Our admit time was pushed back to midnight. So here we are heading back to the very same hospital to bring Sunflower into this world, 16 months to the day that we lost our firstborn. Oh I miss my Ezra! And oh I can't wait to meet my Sunflower! What a very long and winding journey this has been.
I'm scheduled to be induced the day after tomorrow. I'll be admitted to the hospital on Monday night and will begin the process - my OB expects that I won't actually deliver until Tuesday. Sunflower's head is engaged and I'm 1cm dilated. I had accupuncture this morning to try to help get labor going, and I'll do it again on Monday. This is really happening!
There's no way to articulate all the emotions I'm feeling right now. Relieved that there is an end in sight. Anxious about the labor and delivery. And now that we have a definite plan, yes quite excited.
Yet I still can't think past Tuesday. Still can't wrap my mind around the idea that all this may just result in a live baby that I get to take home with me. A son for us to raise. It's like Tuesday is where the sidewalk ends, the end of the yellow brick road...what happens after that nobody knows. Or at least I don't.
On this day one year ago, a beautiful little girl was silently born at the very same hospital as my Ezra. And another family's grief journey had begun. I wish my beautiful friendship with Lucy's mama Angie had begun another way...it could easily have been at a local breastfeeding group or playgroup with our newborns.
My heart aches for Angie, her sweet husband Sam and gorgeous living daughter Bea today and always. Via her mama's written words and friendship, sweet Lucia Paz has brought so much light and peace to my own life this past year.
Judging by the number of emails I am getting "just checking in", I figured I would post a brief update. Nothing has changed - Sunflower and I are still hanging out here, with my blood pressure waivering between high normal and normal. Each day brings new levels of discomfort - wow am I ready to be done!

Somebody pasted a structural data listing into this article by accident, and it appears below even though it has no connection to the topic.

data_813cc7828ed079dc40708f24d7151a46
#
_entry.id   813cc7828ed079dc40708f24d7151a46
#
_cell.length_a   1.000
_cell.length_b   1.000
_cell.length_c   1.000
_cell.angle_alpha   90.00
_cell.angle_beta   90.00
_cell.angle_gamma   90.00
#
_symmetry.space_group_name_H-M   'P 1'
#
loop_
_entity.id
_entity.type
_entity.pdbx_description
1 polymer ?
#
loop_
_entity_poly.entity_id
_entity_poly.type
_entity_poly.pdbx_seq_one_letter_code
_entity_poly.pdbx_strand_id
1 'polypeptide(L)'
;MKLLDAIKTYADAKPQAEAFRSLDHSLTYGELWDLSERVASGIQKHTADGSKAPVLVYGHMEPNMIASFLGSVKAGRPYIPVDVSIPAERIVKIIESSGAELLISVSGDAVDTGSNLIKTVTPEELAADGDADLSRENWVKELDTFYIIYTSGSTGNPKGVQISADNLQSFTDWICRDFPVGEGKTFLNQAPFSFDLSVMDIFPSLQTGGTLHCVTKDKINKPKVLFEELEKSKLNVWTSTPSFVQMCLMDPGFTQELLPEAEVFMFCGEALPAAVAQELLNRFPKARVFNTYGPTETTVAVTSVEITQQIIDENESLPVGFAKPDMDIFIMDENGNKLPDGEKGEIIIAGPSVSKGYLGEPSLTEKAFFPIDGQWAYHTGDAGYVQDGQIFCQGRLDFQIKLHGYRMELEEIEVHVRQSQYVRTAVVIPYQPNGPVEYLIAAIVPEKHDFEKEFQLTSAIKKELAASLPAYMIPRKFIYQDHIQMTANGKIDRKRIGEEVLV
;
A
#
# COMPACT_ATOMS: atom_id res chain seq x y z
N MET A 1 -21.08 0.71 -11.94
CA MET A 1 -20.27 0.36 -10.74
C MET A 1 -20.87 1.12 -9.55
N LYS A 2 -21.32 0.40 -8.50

Our news however, is that there is a strong possibility that I will be induced next week, once I am safely 37 weeks. We will decide for sure when we see my OB again on Wednesday and if so, schedule a date. I feel very good about this plan, although I am finding myself having a hard time wrapping my mind around the possibility that I could go through labor and delivery again and have it result in a happy outcome.
There's not much to report around here. Which is actually good in the scheme of things. Still pregnant, still anxious. Bedrest seems to be working, to the extent that my blood pressure continues to waiver between normal and high normal, but not going any higher. Protein levels remain normal. Sunflower is growing big and strong. But I can hardly relax...pre-eclampsia can suddenly escalate at any time, which is why the daily monitoring at home and the three times weekly doctor's appointments are so important. I am doing my best to stay present in the positive, to trust in what is to come. But it's a strangely liminal place to be, when I don't know if I'm going to be pregnant for one more day, week or month. I'd really like to fastforward to the part when I'm finally home with Sunflower in my arms.
Ezra died at 33 weeks, 5 days. I woke up yesterday with Sunflower at the exact same gestational age, and wondered if I should spend the rest of the day staring at the sky waiting to be hit by lightening. The morning was spent wallowing in a funk on the couch while still in my pjs and pink fuzzy robe. But then a friend called, with an offer of a visit with her and her 3 month old, and a promise she'd bring lunch. And so somehow the afternoon flew by, a large part of it spent with a sweet little boy sleeping on my shoulder, Sunflower kicking him from inside my belly. It was exactly what I needed - a very obvious and physical reminder that most babies live. At least so I'm told.